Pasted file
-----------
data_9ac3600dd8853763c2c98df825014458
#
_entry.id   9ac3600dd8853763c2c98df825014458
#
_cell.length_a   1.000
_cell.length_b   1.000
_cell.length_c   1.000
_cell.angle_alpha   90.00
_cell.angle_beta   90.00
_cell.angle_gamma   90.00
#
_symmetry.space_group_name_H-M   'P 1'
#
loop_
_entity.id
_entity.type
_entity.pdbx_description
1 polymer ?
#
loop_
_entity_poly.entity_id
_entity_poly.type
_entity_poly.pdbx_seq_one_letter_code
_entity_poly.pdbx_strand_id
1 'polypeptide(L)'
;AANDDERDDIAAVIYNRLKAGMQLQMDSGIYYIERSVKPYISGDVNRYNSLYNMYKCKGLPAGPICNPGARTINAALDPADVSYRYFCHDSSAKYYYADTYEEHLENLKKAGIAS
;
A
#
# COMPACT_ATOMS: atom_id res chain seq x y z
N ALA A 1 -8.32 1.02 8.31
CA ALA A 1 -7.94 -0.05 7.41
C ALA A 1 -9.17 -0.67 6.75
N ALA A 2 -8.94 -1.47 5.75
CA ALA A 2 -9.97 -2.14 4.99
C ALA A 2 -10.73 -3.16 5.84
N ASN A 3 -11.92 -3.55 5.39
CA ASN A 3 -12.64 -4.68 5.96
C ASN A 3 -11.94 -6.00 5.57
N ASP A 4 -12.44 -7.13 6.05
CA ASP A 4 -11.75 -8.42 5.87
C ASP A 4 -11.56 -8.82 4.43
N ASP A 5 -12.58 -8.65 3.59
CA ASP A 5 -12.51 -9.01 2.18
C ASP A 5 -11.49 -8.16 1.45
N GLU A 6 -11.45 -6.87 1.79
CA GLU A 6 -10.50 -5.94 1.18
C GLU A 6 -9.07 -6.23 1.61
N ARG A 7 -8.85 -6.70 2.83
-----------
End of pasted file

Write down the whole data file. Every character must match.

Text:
data_9ac3600dd8853763c2c98df825014458
#
_entry.id   9ac3600dd8853763c2c98df825014458
#
_cell.length_a   1.000
_cell.length_b   1.000
_cell.length_c   1.000
_cell.angle_alpha   90.00
_cell.angle_beta   90.00
_cell.angle_gamma   90.00
#
_symmetry.space_group_name_H-M   'P 1'
#
loop_
_entity.id
_entity.type
_entity.pdbx_description
1 polymer ?
#
loop_
_entity_poly.entity_id
_entity_poly.type
_entity_poly.pdbx_seq_one_letter_code
_entity_poly.pdbx_strand_id
1 'polypeptide(L)'
;AANDDERDDIAAVIYNRLKAGMQLQMDSGIYYIERSVKPYISGDVNRYNSLYNMYKCKGLPAGPICNPGARTINAALDPADVSYRYFCHDSSAKYYYADTYEEHLENLKKAGIAS
;
A
#
# COMPACT_ATOMS: atom_id res chain seq x y z
N ALA A 1 -8.32 1.02 8.31
CA ALA A 1 -7.94 -0.05 7.41
C ALA A 1 -9.17 -0.67 6.75
N ALA A 2 -8.94 -1.47 5.75
CA ALA A 2 -9.97 -2.14 4.99
C ALA A 2 -10.73 -3.16 5.84
N ASN A 3 -11.92 -3.55 5.39
CA ASN A 3 -12.64 -4.68 5.96
C ASN A 3 -11.94 -6.00 5.57
N ASP A 4 -12.44 -7.13 6.05
CA ASP A 4 -11.75 -8.42 5.87
C ASP A 4 -11.56 -8.82 4.43
N ASP A 5 -12.58 -8.65 3.59
CA ASP A 5 -12.51 -9.01 2.18
C ASP A 5 -11.49 -8.16 1.45
N GLU A 6 -11.45 -6.87 1.79
CA GLU A 6 -10.50 -5.94 1.18
C GLU A 6 -9.07 -6.23 1.61
N ARG A 7 -8.85 -6.70 2.83